Louise

Argh! I share your pain - literally, it's happened to me so I learned the same lesson, I use a scalpel now...

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3 minutes ago, Stub Mandrel said:

Argh! I share your pain - literally, it's happened to me so I learned the same lesson, I use a scalpel now...

It was just one of those things doing something in a hurry without thinking. Glad it's not just me though! Lesson learned also - finger is quite sore 😢 

Louise

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6 minutes ago, Stub Mandrel said:

Argh! I share your pain - literally, it's happened to me so I learned the same lesson, I use a scalpel now...

I use a tool that is I think intended for scraping paint off glass.  It's a bit like a safety razor, but holds a stanley knife blade in the end.  I often whiz it over the glass bed before printing just to clean up any bits of material that might be stuck to the bed but are sufficiently thin that I can't see them.

James

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1 minute ago, JamesF said:

I use a tool that is I think intended for scraping paint off glass.  It's a bit like a safety razor, but holds a stanley knife blade in the end.  I often whiz it over the glass bed before printing just to clean up any bits of material that might be stuck to the bed but are sufficiently thin that I can't see them.

James

There's a scraping tool supplied with the Ender 3 Pro - the one time I didn't use it.... I deserve all I get

Louise

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Razor scrapers are useful, but NEVER have the other hand in front of the scraper holdIng the part! We made a jig to hold the print bed so you can scrape with vigour safely. I’ve splintered PLA under a nail a long way once... sympathies!

 

peter

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3 minutes ago, PeterW said:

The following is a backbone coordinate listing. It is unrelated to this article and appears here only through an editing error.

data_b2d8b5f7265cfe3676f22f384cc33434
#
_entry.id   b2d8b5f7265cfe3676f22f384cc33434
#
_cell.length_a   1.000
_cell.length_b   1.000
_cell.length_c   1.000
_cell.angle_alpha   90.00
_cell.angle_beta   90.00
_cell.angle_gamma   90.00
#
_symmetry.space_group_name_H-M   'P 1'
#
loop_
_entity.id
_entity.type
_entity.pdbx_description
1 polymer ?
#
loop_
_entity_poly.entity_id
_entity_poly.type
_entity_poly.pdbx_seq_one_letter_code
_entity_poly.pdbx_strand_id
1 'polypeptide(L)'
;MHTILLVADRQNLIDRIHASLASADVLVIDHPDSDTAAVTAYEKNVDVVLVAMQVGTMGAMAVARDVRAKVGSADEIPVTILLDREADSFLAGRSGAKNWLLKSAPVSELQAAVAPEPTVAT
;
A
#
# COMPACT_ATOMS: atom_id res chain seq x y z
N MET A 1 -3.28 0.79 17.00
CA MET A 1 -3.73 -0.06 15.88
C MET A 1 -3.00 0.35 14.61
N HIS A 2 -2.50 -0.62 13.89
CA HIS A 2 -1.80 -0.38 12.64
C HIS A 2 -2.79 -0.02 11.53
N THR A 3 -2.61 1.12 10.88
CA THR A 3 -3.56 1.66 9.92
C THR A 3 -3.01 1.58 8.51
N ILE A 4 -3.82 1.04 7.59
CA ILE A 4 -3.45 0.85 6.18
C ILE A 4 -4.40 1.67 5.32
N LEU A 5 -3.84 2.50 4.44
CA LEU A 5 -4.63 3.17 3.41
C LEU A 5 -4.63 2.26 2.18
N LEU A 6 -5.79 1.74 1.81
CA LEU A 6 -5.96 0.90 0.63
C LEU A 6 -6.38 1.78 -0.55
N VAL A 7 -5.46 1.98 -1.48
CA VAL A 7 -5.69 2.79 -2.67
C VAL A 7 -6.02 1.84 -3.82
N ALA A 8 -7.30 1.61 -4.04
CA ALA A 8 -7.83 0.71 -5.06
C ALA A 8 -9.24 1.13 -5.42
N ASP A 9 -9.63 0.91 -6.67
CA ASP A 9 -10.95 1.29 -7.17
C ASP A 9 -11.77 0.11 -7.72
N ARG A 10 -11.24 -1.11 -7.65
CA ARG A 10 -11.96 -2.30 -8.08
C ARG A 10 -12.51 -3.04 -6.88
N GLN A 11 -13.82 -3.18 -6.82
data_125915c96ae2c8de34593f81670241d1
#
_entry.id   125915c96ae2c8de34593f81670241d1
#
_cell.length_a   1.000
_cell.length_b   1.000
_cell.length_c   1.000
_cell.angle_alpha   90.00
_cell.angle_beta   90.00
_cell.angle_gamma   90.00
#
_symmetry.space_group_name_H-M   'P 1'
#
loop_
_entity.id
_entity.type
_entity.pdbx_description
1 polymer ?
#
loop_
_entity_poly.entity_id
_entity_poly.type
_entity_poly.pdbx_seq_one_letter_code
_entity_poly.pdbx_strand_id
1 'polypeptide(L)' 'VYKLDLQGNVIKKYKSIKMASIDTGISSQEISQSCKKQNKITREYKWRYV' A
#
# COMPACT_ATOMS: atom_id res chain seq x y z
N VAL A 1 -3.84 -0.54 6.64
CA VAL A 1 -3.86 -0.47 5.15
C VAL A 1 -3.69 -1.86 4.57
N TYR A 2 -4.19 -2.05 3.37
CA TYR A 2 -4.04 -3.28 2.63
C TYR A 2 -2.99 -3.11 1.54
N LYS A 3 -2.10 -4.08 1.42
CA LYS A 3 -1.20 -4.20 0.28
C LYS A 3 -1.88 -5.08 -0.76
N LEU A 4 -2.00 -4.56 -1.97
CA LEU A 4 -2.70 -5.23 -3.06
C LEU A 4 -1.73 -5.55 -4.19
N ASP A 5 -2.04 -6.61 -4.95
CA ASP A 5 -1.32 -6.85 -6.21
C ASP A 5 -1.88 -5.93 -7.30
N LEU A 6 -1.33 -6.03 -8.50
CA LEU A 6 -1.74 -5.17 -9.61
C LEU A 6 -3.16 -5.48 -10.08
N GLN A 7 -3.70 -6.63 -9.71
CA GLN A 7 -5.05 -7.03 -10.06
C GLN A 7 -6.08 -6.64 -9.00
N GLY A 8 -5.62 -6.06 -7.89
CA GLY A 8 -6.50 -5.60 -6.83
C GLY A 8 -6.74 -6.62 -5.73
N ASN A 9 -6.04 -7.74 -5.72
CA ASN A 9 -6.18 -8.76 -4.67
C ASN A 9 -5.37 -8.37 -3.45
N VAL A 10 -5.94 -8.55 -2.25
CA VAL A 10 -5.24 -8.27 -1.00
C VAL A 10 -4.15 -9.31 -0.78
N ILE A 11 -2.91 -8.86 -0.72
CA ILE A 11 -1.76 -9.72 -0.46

Razor scrapers are useful, but NEVER have the other hand in front of the scraper holdIng the part! We made a jig to hold the print bed so you can scrape with vigour safely. I’ve splintered PLA under a nail a long way once... sympathies!

 

peter

Sounds like 3D printers should come with a health warning!

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To clean the bed & help to remove stubborn prints, get a cheap 30mm paint scraper, even better, if it has a bevelled edge, that can be honed.... (I get mine from Tesco, I think the last one cost £1.50)

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7 minutes ago, Dr_Ju_ju said:

To clean the bed & help to remove stubborn prints, get a cheap 30mm paint scraper, even better, if it has a bevelled edge, that can be honed.... (I get mine from Tesco, I think the last one cost £1.50)

I got one included with the Ender 3 Pro....

Louise

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I hope it's ok to hijack this thread for a bit and ask about combined 3d printer / CNC / laser etching machines.  I stumbled across an article about the forthcoming SnapMaker 2 and see that there are a few manufacturers doing these.  I've also found some articles on how to add the functionality to a standard Creality CR-10. 

Does anyone have any experience or recommendations?

A cast iron justification for needing one would also help as my wife is somewhat sceptical 🙂

Thanks

Michael